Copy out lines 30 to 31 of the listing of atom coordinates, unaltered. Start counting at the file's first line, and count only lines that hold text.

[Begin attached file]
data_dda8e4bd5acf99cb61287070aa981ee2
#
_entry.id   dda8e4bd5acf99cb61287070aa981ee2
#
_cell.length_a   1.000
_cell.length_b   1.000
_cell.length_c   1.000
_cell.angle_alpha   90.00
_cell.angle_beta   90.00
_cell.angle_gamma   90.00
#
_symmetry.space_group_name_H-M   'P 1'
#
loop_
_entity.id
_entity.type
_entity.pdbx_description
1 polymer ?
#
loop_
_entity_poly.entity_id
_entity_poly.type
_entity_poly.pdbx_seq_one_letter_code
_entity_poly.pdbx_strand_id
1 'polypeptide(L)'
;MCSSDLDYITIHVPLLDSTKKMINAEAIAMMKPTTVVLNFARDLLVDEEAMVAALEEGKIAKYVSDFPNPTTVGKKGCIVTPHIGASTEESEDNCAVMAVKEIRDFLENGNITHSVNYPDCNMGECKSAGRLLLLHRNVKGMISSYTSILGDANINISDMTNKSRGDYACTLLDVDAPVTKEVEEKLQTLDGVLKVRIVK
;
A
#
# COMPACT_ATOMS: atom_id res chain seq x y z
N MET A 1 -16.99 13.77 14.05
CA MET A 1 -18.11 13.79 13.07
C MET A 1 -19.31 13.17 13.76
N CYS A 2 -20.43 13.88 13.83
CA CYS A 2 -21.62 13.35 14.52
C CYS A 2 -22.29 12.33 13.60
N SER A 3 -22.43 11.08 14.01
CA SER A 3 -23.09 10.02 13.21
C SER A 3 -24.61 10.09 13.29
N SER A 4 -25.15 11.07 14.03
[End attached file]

# COMPACT_ATOMS: atom_id res chain seq x y z
N MET A 1 -16.99 13.77 14.05